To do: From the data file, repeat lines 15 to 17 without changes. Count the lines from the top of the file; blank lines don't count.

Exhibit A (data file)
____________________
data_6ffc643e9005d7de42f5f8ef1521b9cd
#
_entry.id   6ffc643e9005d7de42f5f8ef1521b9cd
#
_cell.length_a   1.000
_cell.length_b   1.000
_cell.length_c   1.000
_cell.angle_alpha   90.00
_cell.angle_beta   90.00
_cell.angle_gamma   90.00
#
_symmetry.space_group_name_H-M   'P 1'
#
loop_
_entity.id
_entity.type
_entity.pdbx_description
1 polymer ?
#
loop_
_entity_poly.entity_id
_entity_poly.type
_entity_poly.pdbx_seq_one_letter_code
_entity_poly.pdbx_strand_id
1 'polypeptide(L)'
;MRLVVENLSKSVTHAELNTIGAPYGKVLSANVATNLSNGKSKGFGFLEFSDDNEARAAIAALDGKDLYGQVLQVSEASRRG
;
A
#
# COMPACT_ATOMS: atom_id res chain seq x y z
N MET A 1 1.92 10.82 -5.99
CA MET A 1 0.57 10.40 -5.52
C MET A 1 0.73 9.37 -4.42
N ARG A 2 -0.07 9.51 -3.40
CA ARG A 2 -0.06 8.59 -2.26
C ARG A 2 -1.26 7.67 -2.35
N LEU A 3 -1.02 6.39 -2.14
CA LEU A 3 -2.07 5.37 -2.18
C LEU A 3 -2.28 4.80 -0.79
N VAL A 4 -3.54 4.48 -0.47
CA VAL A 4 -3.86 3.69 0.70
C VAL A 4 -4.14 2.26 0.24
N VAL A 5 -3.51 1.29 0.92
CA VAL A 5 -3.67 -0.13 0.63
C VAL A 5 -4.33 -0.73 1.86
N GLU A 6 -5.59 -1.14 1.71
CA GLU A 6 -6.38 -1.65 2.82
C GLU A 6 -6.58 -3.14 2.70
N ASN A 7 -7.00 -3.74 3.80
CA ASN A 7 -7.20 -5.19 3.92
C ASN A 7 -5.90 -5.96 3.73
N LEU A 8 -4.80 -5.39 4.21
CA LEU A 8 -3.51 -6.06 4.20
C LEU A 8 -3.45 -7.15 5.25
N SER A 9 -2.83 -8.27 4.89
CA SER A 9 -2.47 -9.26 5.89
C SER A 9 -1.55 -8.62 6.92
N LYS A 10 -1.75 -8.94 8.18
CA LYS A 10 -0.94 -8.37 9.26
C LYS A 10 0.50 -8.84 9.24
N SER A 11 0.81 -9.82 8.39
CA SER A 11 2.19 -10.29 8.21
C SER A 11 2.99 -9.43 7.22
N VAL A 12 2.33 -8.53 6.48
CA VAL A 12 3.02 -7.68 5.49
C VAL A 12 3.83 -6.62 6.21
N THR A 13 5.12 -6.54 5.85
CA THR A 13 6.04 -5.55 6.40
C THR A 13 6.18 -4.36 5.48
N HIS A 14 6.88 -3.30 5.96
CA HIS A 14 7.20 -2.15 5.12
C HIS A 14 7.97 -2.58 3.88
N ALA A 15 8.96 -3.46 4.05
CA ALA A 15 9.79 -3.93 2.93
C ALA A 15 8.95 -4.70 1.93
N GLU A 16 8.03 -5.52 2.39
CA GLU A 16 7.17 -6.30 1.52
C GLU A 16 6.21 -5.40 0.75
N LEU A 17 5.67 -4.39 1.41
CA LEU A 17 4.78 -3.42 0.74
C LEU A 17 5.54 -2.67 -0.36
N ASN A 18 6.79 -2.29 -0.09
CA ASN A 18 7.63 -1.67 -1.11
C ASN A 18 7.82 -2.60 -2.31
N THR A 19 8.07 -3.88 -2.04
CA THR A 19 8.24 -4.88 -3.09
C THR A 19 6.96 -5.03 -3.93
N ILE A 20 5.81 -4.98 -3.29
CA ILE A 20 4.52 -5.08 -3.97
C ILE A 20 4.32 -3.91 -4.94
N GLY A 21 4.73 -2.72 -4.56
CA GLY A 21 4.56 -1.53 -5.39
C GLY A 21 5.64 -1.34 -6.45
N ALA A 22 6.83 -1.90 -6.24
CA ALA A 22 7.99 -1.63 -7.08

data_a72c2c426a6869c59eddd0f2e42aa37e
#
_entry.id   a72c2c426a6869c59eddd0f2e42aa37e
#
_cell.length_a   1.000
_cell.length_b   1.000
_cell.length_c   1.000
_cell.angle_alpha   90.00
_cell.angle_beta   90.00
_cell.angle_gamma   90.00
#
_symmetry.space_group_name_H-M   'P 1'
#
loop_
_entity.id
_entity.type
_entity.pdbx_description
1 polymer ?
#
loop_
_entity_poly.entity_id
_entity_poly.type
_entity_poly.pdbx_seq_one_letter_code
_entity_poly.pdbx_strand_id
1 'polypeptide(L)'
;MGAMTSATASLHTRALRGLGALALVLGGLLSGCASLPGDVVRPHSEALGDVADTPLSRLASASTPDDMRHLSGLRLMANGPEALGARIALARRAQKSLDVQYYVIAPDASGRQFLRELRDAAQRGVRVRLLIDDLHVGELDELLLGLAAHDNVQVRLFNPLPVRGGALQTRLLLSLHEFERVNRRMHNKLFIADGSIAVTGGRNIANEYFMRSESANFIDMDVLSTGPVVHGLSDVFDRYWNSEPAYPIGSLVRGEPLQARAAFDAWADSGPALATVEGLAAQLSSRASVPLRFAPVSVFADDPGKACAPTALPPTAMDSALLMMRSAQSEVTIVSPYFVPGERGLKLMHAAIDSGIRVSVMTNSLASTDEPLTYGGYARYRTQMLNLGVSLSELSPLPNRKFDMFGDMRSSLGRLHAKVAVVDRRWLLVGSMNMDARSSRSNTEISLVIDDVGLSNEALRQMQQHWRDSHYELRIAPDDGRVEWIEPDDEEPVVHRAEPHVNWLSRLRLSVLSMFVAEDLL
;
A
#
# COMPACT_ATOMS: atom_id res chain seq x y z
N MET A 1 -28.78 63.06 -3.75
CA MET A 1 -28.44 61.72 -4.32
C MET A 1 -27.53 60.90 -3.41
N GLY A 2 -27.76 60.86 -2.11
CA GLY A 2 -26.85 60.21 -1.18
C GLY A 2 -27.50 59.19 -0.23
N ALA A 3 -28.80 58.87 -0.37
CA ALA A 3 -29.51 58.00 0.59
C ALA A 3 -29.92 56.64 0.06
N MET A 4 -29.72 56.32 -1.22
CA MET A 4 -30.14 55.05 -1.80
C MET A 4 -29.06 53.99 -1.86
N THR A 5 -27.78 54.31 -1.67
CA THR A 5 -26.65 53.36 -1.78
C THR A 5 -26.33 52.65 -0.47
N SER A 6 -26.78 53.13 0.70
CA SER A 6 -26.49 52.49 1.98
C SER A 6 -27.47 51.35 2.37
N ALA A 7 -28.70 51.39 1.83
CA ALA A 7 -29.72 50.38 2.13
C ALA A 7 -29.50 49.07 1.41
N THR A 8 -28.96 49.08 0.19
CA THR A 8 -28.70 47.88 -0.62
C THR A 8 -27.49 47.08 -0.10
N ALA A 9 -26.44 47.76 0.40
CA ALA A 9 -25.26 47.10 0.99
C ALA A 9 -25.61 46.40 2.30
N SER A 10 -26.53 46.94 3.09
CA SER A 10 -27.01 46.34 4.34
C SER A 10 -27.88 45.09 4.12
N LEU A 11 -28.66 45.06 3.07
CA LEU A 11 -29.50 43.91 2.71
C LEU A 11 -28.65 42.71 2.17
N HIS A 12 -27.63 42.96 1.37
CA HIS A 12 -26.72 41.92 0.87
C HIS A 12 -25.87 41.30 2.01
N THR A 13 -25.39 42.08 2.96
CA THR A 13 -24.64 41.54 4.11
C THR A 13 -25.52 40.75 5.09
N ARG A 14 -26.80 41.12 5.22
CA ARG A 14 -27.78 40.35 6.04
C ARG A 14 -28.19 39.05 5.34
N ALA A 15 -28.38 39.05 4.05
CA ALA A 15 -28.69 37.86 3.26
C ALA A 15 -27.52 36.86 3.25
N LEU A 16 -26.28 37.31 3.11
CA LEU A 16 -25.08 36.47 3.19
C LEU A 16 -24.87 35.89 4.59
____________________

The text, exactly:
_entity.id
_entity.type
_entity.pdbx_description